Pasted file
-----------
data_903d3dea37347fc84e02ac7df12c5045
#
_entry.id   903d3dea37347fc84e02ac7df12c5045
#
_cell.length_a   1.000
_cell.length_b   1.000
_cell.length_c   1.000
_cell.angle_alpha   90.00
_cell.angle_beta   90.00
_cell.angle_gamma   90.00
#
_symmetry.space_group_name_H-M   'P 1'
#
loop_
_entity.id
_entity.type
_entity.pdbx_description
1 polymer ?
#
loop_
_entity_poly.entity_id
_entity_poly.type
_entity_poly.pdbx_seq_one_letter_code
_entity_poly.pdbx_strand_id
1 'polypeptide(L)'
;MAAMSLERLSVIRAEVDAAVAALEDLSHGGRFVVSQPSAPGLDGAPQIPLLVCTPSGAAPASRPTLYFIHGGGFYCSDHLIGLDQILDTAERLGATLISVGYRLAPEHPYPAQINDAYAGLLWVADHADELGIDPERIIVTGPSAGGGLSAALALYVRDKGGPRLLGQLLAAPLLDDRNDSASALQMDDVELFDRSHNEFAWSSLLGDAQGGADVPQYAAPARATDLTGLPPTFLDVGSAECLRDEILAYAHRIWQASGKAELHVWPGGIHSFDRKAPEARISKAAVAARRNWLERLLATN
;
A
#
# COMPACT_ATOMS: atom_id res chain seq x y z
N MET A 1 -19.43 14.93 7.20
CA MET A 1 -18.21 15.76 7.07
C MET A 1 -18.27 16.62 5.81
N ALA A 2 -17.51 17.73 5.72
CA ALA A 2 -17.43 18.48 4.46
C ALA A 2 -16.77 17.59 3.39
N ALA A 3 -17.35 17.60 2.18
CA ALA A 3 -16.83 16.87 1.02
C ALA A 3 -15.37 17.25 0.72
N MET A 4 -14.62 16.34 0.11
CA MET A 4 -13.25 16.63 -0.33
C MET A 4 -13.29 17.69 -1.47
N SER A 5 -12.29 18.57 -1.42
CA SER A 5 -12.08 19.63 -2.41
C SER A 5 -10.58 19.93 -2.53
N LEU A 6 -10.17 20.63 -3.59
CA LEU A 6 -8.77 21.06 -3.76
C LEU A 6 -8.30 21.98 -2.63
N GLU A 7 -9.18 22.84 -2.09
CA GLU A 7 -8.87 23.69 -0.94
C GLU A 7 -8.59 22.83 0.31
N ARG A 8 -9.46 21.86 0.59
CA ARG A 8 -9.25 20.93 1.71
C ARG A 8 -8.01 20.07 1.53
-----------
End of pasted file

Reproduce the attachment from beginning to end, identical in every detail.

data_903d3dea37347fc84e02ac7df12c5045
#
_entry.id   903d3dea37347fc84e02ac7df12c5045
#
_cell.length_a   1.000
_cell.length_b   1.000
_cell.length_c   1.000
_cell.angle_alpha   90.00
_cell.angle_beta   90.00
_cell.angle_gamma   90.00
#
_symmetry.space_group_name_H-M   'P 1'
#
loop_
_entity.id
_entity.type
_entity.pdbx_description
1 polymer ?
#
loop_
_entity_poly.entity_id
_entity_poly.type
_entity_poly.pdbx_seq_one_letter_code
_entity_poly.pdbx_strand_id
1 'polypeptide(L)'
;MAAMSLERLSVIRAEVDAAVAALEDLSHGGRFVVSQPSAPGLDGAPQIPLLVCTPSGAAPASRPTLYFIHGGGFYCSDHLIGLDQILDTAERLGATLISVGYRLAPEHPYPAQINDAYAGLLWVADHADELGIDPERIIVTGPSAGGGLSAALALYVRDKGGPRLLGQLLAAPLLDDRNDSASALQMDDVELFDRSHNEFAWSSLLGDAQGGADVPQYAAPARATDLTGLPPTFLDVGSAECLRDEILAYAHRIWQASGKAELHVWPGGIHSFDRKAPEARISKAAVAARRNWLERLLATN
;
A
#
# COMPACT_ATOMS: atom_id res chain seq x y z
N MET A 1 -19.43 14.93 7.20
CA MET A 1 -18.21 15.76 7.07
C MET A 1 -18.27 16.62 5.81
N ALA A 2 -17.51 17.73 5.72
CA ALA A 2 -17.43 18.48 4.46
C ALA A 2 -16.77 17.59 3.39
N ALA A 3 -17.35 17.60 2.18
CA ALA A 3 -16.83 16.87 1.02
C ALA A 3 -15.37 17.25 0.72
N MET A 4 -14.62 16.34 0.11
CA MET A 4 -13.25 16.63 -0.33
C MET A 4 -13.29 17.69 -1.47
N SER A 5 -12.29 18.57 -1.42
CA SER A 5 -12.08 19.63 -2.41
C SER A 5 -10.58 19.93 -2.53
N LEU A 6 -10.17 20.63 -3.59
CA LEU A 6 -8.77 21.06 -3.76
C LEU A 6 -8.30 21.98 -2.63
N GLU A 7 -9.18 22.84 -2.09
CA GLU A 7 -8.87 23.69 -0.94
C GLU A 7 -8.59 22.83 0.31
N ARG A 8 -9.46 21.86 0.59
CA ARG A 8 -9.25 20.93 1.71
C ARG A 8 -8.01 20.07 1.53